Thursday, May 19, 2011

Fear and Loathing in Calcville: Who Makes Kids Anxious About Math?

Recently, another study (Researchers Probe Causes of Math Anxiety: It's more than just disliking math, according to scholars) has appeared proposing to explain the causes of mathematics anxiety. It shows up as part of a book called CHOKE: What the Secrets of the Brain Reveal About Getting It Right When You Have To, by Sian Beilock. If what's in the article is an accurate depiction of what the study has to tell us, there's not much new to see. 

On my view, math anxiety is obviously not something many people, if any, are born with: for the most part, we catch it from others. However, it is worth noting that there are many carriers who are not themselves suffering from the disease. Contemptuous, arrogant mathematics teachers can readily drive someone into math anxiety, and frequently do, I strongly suspect. So can rigidity about what doing and being "good at" mathematics entails. Given how most US teachers present the subject in K-12, math is only or primarily the following: calculation, arithmetic, and speed (with accuracy, of course).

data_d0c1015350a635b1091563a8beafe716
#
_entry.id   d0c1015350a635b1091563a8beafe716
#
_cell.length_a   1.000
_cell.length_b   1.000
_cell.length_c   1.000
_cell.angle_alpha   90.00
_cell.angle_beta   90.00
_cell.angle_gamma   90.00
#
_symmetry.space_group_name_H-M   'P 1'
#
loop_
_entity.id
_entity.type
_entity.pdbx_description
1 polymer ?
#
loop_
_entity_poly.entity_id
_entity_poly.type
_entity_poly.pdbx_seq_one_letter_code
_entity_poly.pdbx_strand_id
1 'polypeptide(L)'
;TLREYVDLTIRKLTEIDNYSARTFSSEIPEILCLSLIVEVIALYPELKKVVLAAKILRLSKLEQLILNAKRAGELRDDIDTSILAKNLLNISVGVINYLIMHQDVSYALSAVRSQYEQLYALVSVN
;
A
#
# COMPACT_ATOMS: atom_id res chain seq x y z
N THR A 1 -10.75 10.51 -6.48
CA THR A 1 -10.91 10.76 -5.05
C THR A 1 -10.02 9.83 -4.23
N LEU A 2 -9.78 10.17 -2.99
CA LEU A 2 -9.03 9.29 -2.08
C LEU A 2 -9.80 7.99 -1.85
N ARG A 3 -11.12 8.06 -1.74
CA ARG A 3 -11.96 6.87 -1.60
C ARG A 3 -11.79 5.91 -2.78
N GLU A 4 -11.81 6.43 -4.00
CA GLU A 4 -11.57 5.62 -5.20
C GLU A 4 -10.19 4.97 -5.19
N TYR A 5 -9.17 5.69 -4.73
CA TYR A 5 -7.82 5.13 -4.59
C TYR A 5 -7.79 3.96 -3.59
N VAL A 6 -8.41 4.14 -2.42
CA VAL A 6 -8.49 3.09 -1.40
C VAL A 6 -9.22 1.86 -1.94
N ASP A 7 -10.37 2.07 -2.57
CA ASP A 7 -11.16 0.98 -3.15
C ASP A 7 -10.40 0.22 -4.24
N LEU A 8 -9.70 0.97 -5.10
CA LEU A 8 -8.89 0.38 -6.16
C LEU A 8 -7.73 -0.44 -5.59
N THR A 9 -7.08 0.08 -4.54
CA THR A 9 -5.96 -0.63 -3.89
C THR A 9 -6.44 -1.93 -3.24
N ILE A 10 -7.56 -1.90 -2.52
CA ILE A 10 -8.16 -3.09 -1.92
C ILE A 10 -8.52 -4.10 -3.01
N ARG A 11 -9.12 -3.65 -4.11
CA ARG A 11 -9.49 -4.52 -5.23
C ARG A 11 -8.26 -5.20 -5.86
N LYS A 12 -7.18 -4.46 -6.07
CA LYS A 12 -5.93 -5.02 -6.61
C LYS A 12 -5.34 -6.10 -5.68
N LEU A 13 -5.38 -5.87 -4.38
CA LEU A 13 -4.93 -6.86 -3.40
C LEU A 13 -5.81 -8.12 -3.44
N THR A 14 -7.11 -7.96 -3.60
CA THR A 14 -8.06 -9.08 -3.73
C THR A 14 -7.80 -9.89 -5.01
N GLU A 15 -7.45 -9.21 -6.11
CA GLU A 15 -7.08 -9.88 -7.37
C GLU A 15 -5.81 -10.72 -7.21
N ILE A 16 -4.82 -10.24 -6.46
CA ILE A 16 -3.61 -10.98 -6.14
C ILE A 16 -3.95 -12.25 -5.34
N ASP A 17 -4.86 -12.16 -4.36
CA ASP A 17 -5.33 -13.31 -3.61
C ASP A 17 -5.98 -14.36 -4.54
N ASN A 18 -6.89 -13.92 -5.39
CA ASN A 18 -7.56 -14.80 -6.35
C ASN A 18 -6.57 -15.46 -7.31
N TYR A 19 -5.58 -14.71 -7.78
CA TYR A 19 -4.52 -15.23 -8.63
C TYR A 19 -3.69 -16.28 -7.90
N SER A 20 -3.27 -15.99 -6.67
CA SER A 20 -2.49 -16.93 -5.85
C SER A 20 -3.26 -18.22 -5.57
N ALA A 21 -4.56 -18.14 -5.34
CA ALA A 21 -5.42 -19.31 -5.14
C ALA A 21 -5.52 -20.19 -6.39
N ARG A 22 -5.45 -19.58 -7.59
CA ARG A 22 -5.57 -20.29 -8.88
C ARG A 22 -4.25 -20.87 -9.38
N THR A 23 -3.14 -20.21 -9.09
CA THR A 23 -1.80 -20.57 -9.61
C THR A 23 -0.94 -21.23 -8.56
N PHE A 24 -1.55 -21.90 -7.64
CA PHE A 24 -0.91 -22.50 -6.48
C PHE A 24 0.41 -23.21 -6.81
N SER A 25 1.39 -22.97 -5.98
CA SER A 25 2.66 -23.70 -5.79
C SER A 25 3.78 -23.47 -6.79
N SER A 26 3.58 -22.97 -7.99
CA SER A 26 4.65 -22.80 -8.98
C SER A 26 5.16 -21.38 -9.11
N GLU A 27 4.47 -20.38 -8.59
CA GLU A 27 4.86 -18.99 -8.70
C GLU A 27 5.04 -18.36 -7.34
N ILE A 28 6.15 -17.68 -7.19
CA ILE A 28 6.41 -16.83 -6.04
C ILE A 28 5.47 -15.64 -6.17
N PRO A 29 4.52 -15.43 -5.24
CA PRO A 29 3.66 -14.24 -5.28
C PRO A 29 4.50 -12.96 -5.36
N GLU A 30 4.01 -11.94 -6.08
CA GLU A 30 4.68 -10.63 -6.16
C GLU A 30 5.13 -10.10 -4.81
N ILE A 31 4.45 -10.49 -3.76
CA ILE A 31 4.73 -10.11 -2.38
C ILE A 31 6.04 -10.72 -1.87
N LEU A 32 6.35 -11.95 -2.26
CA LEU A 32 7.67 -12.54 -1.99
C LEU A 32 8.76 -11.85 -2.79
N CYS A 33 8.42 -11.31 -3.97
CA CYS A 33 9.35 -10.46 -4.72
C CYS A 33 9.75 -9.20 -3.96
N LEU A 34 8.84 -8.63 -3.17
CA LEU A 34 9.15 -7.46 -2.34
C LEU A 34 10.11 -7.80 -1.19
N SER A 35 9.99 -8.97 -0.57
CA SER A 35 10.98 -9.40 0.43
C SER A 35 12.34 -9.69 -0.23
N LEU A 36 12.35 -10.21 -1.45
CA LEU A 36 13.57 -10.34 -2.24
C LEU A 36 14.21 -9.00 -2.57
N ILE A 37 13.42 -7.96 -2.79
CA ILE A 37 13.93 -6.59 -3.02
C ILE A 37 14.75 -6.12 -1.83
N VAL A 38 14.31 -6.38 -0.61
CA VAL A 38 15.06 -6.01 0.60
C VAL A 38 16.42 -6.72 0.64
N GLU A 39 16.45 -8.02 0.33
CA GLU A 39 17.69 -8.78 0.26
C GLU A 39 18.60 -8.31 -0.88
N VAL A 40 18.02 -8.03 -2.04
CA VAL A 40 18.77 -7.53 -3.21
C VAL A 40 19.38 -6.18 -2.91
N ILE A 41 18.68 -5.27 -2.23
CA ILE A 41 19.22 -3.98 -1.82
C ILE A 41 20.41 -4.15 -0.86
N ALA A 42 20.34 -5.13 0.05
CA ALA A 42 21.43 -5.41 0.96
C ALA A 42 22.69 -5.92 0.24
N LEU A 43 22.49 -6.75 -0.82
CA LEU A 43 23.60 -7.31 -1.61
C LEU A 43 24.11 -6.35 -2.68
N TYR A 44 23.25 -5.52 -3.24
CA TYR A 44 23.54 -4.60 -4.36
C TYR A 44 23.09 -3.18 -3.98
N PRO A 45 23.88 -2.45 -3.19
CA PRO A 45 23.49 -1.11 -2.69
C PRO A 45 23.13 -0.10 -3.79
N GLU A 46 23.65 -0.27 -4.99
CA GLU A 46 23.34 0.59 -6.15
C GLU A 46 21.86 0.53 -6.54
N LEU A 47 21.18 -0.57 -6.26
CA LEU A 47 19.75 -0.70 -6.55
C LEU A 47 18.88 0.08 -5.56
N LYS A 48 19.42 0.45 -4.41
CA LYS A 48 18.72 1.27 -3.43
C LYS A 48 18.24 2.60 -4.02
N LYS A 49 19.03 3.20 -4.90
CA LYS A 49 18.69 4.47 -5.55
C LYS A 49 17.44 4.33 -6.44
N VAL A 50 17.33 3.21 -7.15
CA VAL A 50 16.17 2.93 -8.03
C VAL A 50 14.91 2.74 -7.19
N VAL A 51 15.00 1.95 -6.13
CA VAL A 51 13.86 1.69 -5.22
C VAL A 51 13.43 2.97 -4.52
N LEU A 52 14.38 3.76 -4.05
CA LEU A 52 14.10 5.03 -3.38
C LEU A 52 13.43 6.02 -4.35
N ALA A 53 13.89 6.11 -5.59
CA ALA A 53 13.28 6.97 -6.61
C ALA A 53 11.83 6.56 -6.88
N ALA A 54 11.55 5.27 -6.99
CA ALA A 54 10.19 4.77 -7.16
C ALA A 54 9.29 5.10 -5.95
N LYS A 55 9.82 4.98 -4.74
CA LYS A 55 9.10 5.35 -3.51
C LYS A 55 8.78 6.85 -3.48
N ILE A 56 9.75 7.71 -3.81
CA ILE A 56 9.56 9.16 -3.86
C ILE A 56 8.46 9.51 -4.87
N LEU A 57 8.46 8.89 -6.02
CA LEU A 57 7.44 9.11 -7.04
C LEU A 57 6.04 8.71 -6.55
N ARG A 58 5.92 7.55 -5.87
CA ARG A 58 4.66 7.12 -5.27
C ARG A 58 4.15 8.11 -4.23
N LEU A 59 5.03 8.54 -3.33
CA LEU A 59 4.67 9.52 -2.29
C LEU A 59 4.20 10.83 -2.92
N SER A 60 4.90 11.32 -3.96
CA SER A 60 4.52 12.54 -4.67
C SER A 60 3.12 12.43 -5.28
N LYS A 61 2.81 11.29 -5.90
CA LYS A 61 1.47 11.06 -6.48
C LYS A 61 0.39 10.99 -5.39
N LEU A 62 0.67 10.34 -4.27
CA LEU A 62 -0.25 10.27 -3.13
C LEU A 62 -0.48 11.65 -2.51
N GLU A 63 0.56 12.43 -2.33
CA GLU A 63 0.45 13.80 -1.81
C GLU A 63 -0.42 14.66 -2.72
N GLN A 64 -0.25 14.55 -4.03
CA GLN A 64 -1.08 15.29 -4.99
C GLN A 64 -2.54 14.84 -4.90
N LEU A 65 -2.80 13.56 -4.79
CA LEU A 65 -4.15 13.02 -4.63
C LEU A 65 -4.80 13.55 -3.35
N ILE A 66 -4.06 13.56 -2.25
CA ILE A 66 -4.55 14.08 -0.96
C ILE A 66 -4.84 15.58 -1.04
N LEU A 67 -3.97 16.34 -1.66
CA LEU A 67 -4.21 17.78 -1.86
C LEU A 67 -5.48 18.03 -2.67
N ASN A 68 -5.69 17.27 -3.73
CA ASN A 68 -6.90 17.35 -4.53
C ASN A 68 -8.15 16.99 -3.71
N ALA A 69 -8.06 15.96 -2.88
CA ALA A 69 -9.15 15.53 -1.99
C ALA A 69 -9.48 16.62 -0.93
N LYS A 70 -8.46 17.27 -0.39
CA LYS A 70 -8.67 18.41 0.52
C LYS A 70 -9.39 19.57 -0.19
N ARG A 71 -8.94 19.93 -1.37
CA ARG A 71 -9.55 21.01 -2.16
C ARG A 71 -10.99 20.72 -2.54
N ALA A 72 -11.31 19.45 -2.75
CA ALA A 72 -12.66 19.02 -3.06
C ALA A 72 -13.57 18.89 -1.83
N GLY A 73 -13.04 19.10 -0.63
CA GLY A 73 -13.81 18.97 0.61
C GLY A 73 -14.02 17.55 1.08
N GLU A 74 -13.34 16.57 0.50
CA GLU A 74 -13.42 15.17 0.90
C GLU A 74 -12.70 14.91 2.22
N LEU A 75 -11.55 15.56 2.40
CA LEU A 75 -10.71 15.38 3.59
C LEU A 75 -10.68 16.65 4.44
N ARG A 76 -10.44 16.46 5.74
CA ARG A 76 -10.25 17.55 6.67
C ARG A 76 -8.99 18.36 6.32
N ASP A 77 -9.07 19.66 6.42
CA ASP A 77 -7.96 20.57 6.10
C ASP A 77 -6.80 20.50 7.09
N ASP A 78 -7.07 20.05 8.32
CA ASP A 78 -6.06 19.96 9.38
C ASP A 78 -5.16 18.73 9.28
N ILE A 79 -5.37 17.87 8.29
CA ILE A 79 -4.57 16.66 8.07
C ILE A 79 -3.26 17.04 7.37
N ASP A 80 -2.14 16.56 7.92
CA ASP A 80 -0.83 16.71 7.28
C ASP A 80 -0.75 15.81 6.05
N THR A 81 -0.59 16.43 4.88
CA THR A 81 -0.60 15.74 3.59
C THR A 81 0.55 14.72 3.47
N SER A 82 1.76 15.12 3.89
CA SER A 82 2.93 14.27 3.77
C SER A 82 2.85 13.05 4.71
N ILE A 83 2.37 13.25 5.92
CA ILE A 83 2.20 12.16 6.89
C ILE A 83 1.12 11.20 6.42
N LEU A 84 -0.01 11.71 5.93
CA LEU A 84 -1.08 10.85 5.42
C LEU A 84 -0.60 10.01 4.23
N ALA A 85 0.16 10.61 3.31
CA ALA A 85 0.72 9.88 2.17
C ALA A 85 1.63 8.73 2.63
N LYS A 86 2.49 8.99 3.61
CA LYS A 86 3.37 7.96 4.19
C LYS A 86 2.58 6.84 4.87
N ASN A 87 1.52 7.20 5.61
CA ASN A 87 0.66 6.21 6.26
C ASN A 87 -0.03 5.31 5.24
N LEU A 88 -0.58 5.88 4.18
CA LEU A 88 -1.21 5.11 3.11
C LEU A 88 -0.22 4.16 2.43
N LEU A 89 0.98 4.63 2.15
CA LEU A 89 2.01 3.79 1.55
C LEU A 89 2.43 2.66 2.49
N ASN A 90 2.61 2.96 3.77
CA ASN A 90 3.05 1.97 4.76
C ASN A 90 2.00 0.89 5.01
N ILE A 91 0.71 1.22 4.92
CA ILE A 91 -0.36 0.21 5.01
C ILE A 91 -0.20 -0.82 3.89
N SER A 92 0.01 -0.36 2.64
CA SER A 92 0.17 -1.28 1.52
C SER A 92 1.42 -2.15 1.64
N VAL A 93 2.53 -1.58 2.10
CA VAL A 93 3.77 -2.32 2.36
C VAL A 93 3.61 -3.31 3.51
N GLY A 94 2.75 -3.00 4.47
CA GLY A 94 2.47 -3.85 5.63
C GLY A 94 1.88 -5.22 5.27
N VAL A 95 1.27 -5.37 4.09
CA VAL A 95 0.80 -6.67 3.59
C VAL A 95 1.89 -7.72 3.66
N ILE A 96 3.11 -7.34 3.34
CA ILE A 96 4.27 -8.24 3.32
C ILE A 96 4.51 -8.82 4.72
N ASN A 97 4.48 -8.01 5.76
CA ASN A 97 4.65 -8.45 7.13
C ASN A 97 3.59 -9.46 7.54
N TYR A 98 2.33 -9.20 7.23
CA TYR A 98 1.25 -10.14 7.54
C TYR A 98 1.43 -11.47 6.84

Yet none of those things are particularly what mathematicians deal with. No mathematician is judged by speed of calculations - arithmetic or otherwise. Calculation may not even be a particular strength of a professional mathematician. Mathematicians by and large deal with abstractions, patterns, connections. Of course, some deal with applications of mathematics to sciences and engineering and other "real world" problems and situations, some straddle the territory between "pure" and "applied mathematics," and most couldn't care less whether what they work on has applications beyond mathematics itself.  Calculation isn't their interest and they know that when it comes to pure calculation, it's hard to beat a computer for speed and accuracy. They also know that the computer won't offer  insight, leaps of heuristic thinking that connects seemingly unrelated ideas in two or more areas of mathematics, or the recognition of underlying structural similarities, etc. While by definition computers excel at computation, the fact remains that they don't think or "do" mathematics.